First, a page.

Change is continuous in farming. Prices, farm programs, trade policies, technology, markets and consumer preferences all change continuously, just to name some of the causes. Many farmers search for alternative enterprises and opportunities to help diversify their farm operations. Some farm enterprises benefit from these changes and some are harmed, so the search for profitable alternatives is a continuous challenge. There are seven important questions that should guide the search for alternative enterprises. Answering each one of these is important to achieving success.
— Why are you interested in alternative enterprises?
— What are consumers interested in buying and who will be your customers?
— What are you planning to sell and how will you sell it?
— Will your product require processing, and if so, how will you sell it?
— What business and legal issues apply?
— What resources will you need?
— Will it be financially feasible and worthwhile?
Cooperative Extension has a regional educational program, workshop and tour scheduled for fall 2016 to provide farmers with research-based information on several new enterprises and opportunities. On Aug. 25 at 1 p.m., a USDA Regional Outreach Program will be held at the Powell-Melvin Agricultural Service Center located at 450 Smith Circle in Elizabethtown to provide farmers and landowners with the latest information on USDA government programs. Representatives from the Farm Service Agency, Natural Resources Conservation Service, Rural Development Agency, Risk Management Agency and the Office of Advocacy and Outreach will provide information on cost-share programs that help farmers look for alternative enterprises with financial and technical assistance.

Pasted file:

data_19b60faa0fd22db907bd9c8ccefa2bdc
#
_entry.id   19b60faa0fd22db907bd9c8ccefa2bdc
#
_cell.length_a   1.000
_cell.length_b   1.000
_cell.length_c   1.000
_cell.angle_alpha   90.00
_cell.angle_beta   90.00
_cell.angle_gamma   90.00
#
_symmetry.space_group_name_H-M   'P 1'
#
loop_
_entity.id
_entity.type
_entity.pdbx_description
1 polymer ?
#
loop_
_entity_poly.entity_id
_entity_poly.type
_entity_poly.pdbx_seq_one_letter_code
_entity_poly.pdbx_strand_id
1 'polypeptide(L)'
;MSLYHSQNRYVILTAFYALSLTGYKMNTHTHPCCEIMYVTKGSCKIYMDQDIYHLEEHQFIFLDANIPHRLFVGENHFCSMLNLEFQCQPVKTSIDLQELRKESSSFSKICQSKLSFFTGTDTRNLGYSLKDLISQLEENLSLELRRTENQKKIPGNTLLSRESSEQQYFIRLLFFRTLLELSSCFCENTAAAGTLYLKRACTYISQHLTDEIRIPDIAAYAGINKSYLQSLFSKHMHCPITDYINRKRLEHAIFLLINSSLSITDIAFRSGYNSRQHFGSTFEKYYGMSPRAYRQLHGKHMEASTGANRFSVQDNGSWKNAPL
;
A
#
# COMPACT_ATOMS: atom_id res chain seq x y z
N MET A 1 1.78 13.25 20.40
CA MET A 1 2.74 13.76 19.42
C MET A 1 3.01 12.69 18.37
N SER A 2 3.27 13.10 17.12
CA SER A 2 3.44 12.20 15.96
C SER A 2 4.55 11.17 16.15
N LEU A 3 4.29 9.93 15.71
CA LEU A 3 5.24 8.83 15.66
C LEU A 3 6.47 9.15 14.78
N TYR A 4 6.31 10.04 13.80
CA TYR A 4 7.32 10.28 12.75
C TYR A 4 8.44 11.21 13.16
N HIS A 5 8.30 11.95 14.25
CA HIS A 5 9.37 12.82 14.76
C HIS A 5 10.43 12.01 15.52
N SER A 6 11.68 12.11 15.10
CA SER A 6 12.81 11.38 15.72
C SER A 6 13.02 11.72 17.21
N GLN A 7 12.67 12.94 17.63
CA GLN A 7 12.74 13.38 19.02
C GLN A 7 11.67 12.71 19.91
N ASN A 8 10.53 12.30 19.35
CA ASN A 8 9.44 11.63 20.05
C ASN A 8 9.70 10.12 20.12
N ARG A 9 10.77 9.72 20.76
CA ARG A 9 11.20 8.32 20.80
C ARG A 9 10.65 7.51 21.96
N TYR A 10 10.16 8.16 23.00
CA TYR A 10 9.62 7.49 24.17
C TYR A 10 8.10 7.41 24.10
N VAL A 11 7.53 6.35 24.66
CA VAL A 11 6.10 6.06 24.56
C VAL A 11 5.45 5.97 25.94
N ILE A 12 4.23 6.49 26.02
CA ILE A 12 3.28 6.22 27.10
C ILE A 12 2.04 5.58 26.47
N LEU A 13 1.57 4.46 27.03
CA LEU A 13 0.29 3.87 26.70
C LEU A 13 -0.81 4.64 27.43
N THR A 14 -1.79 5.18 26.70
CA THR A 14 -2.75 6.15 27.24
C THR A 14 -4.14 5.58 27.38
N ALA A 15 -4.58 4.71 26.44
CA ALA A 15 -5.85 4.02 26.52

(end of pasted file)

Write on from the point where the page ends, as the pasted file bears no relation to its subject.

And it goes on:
Scheduled for later this year, a High-Tunnel Greenhouse Workshop will be conducted to provide produce growers with the latest research-based information and the basics of high-tunnel production. An alternative farm tour will also be conducted to give farmers opportunities for diversifying their operations and show that there is no one recipe for sustainable agriculture in our region. Details on the workshop and tour are to come.
Realize that enterprise selection is a complicated and demanding process. It should be considered no different than evaluating any other business opportunity. The amount of time and energy spent in research should be directly related to the amount of capital at risk and the potential rewards. All of this takes a lot of work, but it is well worth taking time to make sure the ideas you are considering will work and to avoid problems or disappointments down the road.
Nelson Brownlee is an Extension Area Farm Management Agent at the North Carolina Cooperative Extension Robeson County Center.